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Mayor Harold Washington: Champion of Race and Reform in Chicago
by Roger Biles
University of Illinois Press, 2018
Cloth: 978-0-252-04185-3 | eISBN: 978-0-252-05052-7
Library of Congress Classification F548.52.W36B55 2018
Dewey Decimal Classification 977.3043092

ABOUT THIS BOOK | AUTHOR BIOGRAPHY | TOC
ABOUT THIS BOOK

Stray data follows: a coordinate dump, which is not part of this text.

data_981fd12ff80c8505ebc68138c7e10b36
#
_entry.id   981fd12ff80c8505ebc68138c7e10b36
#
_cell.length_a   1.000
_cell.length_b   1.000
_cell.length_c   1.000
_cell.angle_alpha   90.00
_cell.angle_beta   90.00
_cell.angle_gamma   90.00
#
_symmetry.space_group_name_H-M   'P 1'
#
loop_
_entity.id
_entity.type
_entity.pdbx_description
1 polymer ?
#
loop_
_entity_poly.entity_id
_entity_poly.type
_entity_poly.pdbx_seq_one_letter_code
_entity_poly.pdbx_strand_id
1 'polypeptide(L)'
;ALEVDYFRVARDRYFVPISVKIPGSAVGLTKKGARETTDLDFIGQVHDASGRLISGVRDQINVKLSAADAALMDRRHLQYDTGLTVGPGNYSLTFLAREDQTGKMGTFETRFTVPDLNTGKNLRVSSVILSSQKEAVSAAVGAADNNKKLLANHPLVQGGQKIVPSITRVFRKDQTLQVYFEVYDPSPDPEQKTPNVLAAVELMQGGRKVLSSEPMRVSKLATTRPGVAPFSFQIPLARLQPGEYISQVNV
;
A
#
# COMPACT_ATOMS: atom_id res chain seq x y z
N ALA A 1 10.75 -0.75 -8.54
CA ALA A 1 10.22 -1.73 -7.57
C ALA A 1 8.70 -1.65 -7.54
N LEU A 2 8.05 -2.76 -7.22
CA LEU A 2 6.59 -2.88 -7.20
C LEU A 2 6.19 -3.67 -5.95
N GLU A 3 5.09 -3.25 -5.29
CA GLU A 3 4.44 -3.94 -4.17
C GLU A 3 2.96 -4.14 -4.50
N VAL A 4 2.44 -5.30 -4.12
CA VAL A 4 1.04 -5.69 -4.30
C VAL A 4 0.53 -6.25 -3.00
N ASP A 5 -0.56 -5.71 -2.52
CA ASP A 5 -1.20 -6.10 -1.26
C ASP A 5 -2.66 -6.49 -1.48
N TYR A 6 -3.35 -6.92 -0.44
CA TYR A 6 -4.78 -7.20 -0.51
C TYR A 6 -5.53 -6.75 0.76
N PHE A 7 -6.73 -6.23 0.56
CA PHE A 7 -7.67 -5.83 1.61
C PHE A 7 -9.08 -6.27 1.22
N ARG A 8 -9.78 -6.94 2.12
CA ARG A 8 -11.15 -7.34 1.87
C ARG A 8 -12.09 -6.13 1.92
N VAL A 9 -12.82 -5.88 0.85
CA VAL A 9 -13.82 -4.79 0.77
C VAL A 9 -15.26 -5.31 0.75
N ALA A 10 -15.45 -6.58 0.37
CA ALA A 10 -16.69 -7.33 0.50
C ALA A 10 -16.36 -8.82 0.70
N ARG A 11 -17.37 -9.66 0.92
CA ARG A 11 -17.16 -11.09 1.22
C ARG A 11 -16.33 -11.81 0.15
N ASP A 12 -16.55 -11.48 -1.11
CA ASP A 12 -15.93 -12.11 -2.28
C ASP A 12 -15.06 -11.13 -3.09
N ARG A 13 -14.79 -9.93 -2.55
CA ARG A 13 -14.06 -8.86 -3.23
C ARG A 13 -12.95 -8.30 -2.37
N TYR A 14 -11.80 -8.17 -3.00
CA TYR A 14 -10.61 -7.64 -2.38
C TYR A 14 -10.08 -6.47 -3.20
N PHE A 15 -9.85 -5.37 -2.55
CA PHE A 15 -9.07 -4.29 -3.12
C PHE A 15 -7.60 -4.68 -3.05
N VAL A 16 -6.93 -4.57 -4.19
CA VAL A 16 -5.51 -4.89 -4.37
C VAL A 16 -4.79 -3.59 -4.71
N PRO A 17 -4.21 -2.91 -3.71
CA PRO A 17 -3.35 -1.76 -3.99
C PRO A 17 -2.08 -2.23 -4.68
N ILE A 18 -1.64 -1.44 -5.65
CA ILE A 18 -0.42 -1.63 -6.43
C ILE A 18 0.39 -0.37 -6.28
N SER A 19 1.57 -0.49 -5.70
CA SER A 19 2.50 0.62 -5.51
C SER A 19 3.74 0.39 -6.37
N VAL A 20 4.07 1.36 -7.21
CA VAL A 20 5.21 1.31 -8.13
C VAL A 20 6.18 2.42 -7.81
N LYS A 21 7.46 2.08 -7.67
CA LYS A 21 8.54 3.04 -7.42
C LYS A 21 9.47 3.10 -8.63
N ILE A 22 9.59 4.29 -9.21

Raised in a political family on Chicago's South Side, Harold Washington made history as the city's first African American mayor. His 1983 electoral triumph, fueled by overwhelming black support, represented victory over the Chicago Machine and business as usual. Yet the racially charged campaign heralded an era of bitter political divisiveness that obstructed his efforts to change city government. Roger Biles's sweeping biography provides a definitive account of Washington and his journey from the state legislature to the mayoralty. Once in City Hall, Washington confronted the back room deals, aldermanic thuggery, open corruption, and palm greasing that fueled the city's autocratic political regime. His alternative: a vision of fairness, transparency, neighborhood empowerment, and balanced economic growth at one with his emergence as a dynamic champion for African American uplift and a crusader for progressive causes. Biles charts the countless infamies of the Council Wars era and Washington's own growth through his winning of a second term—a promise of lasting reform left unfulfilled when the mayor died in 1987. Original and authoritative, Mayor Harold Washington redefines a pivotal era in Chicago's modern history.

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